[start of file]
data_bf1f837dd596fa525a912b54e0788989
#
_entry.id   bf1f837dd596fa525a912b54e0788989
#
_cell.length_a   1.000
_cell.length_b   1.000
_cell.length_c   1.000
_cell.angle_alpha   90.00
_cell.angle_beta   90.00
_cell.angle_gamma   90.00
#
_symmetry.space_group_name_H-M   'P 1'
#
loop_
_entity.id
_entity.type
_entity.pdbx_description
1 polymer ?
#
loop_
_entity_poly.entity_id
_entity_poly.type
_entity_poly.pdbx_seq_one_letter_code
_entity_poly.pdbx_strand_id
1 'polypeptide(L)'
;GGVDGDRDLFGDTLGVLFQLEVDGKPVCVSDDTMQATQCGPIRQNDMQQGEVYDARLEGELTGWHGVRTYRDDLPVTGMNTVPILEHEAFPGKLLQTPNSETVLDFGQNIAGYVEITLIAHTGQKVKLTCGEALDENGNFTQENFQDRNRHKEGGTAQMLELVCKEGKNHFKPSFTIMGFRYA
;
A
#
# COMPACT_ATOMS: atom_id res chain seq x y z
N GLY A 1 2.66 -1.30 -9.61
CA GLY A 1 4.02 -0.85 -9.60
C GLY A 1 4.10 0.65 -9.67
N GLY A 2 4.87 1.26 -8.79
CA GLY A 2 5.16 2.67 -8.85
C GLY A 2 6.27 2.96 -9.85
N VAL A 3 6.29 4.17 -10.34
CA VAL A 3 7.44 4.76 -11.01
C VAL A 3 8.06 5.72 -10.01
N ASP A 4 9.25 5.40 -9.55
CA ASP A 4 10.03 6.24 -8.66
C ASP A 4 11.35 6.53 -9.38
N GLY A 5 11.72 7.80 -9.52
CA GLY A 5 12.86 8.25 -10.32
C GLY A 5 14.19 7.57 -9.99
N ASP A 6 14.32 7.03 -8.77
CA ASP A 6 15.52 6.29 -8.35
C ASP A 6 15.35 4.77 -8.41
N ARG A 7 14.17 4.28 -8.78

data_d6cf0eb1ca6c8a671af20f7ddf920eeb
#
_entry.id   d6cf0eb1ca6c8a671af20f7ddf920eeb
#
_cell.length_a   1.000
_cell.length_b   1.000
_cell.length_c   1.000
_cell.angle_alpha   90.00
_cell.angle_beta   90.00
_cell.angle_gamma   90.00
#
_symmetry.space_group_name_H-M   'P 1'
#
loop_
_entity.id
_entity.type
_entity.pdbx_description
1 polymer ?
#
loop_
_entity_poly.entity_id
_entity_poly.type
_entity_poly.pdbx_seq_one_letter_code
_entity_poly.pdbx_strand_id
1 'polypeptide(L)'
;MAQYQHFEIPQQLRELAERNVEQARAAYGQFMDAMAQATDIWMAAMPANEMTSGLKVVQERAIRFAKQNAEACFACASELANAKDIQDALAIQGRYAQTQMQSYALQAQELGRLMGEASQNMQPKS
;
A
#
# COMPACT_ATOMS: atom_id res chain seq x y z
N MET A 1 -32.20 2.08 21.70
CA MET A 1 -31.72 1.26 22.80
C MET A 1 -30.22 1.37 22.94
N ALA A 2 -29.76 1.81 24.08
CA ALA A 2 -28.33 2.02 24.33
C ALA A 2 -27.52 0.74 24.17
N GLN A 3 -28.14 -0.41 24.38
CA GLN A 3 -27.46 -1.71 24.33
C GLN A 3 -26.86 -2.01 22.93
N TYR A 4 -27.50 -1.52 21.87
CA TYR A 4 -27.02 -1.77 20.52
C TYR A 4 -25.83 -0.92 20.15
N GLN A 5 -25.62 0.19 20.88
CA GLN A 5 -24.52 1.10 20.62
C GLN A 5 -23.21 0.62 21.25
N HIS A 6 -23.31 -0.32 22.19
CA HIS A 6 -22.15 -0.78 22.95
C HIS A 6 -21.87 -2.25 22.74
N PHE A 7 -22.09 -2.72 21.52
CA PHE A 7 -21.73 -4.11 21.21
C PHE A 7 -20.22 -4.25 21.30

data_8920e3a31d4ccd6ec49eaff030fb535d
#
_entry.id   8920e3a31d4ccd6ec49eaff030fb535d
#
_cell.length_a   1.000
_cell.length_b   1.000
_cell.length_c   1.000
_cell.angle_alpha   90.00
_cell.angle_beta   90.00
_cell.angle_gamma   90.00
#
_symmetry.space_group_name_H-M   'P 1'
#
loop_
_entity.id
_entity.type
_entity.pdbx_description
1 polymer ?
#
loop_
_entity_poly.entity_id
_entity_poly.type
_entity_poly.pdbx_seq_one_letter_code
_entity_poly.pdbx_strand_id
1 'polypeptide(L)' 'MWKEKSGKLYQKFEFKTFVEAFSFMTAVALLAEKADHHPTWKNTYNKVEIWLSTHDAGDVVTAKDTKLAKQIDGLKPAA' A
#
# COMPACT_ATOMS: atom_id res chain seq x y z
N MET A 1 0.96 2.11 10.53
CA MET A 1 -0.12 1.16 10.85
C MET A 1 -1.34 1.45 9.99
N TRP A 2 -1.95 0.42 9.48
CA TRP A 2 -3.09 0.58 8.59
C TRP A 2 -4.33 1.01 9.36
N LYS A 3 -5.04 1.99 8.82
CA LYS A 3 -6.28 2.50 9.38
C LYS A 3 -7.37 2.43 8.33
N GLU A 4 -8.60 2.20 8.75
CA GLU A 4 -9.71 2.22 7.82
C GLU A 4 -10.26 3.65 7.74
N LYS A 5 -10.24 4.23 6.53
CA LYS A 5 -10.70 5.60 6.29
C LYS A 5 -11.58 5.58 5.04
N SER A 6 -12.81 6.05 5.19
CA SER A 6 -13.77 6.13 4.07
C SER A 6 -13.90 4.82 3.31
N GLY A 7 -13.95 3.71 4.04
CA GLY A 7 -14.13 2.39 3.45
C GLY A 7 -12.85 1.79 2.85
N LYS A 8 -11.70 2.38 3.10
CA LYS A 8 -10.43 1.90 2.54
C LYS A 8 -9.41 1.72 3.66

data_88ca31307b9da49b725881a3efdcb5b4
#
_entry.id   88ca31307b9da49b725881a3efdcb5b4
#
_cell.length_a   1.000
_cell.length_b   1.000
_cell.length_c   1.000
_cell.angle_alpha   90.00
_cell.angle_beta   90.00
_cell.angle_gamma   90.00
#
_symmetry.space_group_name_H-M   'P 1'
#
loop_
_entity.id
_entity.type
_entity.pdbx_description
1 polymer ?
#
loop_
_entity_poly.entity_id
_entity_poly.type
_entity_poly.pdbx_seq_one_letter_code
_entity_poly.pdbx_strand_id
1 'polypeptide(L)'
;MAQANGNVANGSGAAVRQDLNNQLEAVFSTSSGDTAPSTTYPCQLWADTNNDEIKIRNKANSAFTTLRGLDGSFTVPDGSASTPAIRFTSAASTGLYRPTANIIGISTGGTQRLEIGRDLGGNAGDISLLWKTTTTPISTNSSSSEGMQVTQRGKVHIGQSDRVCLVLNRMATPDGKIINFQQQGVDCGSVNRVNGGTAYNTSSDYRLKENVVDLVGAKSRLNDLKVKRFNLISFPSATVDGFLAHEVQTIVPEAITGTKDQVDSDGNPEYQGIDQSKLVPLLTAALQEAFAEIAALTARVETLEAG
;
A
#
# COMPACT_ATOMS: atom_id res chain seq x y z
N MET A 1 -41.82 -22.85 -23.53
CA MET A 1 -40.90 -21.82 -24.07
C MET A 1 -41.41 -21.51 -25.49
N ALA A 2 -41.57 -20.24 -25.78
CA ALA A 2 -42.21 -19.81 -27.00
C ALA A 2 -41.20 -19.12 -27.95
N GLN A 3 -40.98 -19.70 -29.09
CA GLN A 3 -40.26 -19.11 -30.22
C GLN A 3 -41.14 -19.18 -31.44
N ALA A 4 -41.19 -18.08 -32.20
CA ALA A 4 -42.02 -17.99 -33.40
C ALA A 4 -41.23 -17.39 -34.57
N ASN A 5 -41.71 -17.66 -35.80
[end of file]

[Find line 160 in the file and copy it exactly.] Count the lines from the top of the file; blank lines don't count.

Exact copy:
_cell.angle_beta   90.00